Wednesday August 10, 2022

Surveillance state

December 07, 2021

It is time to take a serious look at what living in a surveillance state does to us. We can leave aside the usual question of what it looks like. Surveillance is by nature clandestine. It is a ruse. When caught in the act, it pretends to be unofficial, or even accidental. It wears a mask of many rationalizations, each of which presents itself as ‘evidence of the unseen.’ Thus, it demands that we take it on faith. Does that mean that those who accept a state of surveillance, of being watched, have simply enlisted in another faith-based community? Does surveillance belong to a competition of ‘faiths’. Who do we become when, politically and technologically, we are forced into such a ‘community’?

At the present time, in the US, the focus of surveillance has become the ‘crime problem.’ On the lookout for the incipient evil-doer, surveillance rationalizes itself through technological silence, while depending on sociological explanations. It is supposed to help prevent crime. But that just makes it more mysterious. Does it stop corporate crime? Does it rescue us from administrative corruption? These crimes reside in the domain of brave investigative journalism. When nine different people observed a woman being sexually assaulted on a train (Philadelphia, 10/13/21), all they could think of to do was record the event on their nine separate cellphones – thinking, perhaps, that that act of surveillance would stop the crime they were witnessing. Remaining in the hands of the police, will the technology of surveillance stop the crimes committed by the police?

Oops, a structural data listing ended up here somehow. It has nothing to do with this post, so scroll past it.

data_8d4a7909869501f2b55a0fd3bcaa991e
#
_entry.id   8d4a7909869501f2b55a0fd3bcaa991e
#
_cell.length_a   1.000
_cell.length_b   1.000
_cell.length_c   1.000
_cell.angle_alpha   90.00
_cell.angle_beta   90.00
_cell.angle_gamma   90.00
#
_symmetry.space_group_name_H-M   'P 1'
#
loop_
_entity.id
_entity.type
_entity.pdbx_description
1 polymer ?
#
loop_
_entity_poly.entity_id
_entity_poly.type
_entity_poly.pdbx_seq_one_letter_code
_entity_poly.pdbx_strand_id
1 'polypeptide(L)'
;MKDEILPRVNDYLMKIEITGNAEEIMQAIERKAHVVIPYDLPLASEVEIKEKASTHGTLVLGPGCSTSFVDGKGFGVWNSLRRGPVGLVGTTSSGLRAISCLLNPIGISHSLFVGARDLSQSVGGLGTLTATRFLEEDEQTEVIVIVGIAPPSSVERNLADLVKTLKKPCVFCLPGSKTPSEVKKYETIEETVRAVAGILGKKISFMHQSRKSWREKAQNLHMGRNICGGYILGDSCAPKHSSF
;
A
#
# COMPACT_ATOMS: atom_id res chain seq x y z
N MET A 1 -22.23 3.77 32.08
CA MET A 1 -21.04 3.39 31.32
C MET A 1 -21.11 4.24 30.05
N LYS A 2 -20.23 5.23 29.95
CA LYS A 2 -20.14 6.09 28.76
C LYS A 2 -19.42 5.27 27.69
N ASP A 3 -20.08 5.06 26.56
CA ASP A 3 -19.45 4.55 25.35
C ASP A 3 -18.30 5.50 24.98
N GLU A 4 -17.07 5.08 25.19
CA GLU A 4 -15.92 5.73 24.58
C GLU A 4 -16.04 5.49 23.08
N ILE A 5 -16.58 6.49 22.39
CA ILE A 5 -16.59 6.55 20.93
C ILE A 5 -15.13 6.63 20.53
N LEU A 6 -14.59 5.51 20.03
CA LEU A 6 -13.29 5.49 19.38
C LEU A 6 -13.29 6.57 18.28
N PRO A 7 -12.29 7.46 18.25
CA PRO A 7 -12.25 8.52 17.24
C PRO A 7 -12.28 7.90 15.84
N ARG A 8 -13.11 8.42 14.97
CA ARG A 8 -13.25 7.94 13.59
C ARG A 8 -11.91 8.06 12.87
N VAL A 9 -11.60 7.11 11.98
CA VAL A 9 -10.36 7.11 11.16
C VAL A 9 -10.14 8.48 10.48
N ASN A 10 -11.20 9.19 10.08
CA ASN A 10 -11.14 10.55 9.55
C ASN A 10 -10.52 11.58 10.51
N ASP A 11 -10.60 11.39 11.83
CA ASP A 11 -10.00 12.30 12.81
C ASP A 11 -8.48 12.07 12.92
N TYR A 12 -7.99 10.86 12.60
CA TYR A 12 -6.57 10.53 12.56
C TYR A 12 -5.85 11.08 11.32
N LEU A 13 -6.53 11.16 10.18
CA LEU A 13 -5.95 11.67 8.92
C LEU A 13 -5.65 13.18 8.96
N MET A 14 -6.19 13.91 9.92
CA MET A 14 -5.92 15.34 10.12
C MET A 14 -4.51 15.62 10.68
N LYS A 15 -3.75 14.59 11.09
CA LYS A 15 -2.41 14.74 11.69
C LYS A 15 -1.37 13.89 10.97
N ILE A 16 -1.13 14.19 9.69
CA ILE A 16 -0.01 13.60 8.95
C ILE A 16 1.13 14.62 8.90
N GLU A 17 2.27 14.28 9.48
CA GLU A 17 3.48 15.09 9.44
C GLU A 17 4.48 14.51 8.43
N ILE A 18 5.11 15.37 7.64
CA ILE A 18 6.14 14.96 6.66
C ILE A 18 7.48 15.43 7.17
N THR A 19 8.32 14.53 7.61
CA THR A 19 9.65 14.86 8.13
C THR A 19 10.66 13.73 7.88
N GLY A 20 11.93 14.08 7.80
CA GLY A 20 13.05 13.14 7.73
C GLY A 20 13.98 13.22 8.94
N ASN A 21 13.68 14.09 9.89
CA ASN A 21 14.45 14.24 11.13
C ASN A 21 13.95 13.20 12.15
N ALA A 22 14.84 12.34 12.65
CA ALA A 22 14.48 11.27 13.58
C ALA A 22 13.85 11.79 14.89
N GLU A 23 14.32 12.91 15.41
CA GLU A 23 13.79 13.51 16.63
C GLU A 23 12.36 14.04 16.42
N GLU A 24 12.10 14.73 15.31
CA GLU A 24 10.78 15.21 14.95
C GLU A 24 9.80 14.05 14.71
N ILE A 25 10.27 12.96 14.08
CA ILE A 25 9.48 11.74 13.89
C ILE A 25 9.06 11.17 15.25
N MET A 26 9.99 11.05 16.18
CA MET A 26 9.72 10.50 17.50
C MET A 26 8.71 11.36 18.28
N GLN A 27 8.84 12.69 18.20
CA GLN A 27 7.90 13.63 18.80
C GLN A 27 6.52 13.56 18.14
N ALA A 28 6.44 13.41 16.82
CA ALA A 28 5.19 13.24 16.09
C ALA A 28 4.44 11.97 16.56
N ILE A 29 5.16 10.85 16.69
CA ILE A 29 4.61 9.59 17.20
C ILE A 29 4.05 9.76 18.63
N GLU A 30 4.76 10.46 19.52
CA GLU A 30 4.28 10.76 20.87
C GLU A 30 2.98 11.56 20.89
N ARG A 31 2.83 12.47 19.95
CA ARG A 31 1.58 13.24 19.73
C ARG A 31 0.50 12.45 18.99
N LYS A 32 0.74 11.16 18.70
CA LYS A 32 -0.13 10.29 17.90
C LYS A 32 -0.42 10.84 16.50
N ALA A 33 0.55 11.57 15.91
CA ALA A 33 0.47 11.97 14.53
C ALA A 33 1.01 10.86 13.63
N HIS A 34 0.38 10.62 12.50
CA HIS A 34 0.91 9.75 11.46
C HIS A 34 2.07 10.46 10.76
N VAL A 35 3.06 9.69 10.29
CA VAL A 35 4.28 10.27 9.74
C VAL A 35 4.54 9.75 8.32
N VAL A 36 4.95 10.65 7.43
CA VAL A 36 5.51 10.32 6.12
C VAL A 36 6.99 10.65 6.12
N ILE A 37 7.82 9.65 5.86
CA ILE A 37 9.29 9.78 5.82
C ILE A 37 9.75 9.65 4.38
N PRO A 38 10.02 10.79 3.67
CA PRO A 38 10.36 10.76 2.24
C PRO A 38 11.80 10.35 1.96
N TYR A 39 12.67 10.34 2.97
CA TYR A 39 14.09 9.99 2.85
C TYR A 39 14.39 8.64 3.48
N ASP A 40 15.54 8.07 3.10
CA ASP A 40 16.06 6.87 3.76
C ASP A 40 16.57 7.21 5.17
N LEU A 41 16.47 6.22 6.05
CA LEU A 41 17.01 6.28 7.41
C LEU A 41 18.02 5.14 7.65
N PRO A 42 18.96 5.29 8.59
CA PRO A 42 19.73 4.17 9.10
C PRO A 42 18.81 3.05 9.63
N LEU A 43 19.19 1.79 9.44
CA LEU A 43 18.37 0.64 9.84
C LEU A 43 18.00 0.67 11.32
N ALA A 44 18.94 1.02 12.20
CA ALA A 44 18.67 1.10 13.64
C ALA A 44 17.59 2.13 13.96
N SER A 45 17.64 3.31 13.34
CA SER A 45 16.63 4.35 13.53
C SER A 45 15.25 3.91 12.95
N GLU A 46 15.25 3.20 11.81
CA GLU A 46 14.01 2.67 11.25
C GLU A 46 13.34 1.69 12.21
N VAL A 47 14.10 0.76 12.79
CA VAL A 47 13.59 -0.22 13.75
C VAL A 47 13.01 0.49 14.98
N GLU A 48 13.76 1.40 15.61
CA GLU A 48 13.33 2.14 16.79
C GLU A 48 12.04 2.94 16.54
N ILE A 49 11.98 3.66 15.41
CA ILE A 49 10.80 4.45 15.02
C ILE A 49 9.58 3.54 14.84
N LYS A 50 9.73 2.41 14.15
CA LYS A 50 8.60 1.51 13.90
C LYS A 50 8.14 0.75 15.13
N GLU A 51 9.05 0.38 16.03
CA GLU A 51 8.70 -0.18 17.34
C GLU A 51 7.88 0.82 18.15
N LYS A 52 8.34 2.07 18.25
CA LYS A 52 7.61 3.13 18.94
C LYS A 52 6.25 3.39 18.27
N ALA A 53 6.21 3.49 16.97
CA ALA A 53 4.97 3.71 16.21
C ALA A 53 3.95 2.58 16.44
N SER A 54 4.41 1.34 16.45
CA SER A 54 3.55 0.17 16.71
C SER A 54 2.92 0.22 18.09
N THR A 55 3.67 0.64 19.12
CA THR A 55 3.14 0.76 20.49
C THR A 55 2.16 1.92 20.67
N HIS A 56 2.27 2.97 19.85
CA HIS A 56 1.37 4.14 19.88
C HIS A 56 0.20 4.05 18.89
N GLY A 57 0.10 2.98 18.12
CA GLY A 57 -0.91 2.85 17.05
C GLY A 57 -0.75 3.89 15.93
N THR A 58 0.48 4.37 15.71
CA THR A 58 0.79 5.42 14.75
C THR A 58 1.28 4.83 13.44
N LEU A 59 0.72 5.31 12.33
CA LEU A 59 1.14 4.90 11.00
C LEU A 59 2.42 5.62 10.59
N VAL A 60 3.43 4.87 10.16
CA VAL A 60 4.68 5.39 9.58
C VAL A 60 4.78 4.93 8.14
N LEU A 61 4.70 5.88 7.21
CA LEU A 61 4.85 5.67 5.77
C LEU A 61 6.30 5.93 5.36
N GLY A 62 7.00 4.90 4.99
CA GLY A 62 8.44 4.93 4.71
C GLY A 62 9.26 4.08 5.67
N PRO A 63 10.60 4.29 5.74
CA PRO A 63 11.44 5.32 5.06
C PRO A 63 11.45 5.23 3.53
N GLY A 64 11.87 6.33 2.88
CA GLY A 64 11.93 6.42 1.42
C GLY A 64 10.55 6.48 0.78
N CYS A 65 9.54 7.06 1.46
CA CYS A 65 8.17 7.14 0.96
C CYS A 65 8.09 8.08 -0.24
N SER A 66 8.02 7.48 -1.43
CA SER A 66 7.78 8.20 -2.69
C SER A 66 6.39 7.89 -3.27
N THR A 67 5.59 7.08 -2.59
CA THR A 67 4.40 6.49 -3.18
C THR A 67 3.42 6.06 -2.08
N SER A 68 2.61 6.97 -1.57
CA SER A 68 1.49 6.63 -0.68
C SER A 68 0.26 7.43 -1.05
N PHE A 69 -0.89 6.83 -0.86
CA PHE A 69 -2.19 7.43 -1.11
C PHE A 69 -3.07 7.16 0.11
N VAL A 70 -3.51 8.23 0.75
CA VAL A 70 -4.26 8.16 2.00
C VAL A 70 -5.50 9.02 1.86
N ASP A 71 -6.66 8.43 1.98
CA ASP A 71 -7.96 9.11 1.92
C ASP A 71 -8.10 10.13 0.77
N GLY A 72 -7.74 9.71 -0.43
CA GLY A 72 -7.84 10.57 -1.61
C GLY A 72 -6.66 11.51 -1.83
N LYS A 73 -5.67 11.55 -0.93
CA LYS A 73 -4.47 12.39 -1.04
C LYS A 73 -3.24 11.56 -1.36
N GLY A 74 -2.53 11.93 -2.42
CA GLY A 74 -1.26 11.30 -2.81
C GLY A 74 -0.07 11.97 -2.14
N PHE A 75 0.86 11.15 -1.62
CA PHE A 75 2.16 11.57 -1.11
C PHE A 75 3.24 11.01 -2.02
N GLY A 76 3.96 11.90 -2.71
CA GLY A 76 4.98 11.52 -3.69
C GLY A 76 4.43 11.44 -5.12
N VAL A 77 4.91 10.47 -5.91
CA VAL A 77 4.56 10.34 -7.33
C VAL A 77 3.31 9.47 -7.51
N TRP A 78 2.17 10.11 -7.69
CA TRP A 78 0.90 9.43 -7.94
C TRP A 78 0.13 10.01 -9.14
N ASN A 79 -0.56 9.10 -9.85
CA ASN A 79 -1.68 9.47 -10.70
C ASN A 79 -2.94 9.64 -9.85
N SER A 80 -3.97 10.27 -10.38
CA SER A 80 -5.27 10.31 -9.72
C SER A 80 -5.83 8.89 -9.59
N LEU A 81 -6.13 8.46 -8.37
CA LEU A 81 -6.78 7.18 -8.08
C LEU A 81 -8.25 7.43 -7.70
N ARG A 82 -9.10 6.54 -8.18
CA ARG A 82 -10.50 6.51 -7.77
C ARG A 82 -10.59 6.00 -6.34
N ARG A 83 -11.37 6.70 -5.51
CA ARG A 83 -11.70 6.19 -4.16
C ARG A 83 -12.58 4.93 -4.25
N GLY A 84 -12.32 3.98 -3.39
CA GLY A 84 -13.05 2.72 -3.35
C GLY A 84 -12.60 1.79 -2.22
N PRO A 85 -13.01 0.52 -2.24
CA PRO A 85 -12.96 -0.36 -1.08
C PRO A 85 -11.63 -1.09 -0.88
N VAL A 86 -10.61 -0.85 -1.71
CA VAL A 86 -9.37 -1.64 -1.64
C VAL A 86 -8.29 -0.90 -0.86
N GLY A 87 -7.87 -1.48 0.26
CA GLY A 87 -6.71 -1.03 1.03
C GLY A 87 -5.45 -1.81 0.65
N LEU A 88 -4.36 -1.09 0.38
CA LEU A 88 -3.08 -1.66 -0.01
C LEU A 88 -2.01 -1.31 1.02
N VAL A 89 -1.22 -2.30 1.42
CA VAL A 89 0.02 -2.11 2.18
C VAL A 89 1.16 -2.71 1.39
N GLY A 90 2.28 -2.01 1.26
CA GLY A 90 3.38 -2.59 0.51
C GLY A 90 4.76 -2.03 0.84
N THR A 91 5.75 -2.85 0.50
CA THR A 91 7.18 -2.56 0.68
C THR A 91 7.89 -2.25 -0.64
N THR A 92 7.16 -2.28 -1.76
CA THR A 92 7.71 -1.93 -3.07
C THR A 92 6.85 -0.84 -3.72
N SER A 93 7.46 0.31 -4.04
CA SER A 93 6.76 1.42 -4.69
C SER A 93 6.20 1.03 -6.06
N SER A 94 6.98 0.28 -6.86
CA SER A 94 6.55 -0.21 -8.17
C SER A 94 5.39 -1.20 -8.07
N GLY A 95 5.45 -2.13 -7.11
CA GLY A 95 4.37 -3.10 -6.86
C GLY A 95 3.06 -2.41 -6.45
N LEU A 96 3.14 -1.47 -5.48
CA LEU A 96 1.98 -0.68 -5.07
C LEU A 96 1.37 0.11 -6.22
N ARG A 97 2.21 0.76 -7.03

Even the judicial system finds itself unable to prosecute crimes unless caught on viral video. It refused to charge the cop who shot Jacob Blake seven times point-blank in the back; it couldn’t even bring itself to charge him with cowardice on the job, let alone attempted murder. You’ve got to be either a craven coward or a dedicated murderer to shoot someone in the back.

The alleged act of crime prevention gives surveillance an aura of social value. Yet even then, its social acceptance must be rationalized in turn. Typically, one says: “I have nothing to fear from it. I’m not doing anything wrong.” But what reveals itself in such a disclaimer is a very complicated structure of fear. It is addressed to a primordial fear (of the state), for which it substitutes a postulated and fearful threat (a crime problem), with respect to which it takes sides (‘I’m not part of the threat’), as if afraid to be confused with those who are. In other words, surveillance strategies carefully brand themselves as protection against crime in order to assuage the more basic fear of surveillance.

Excerpted: ‘What is the Surveillance State?’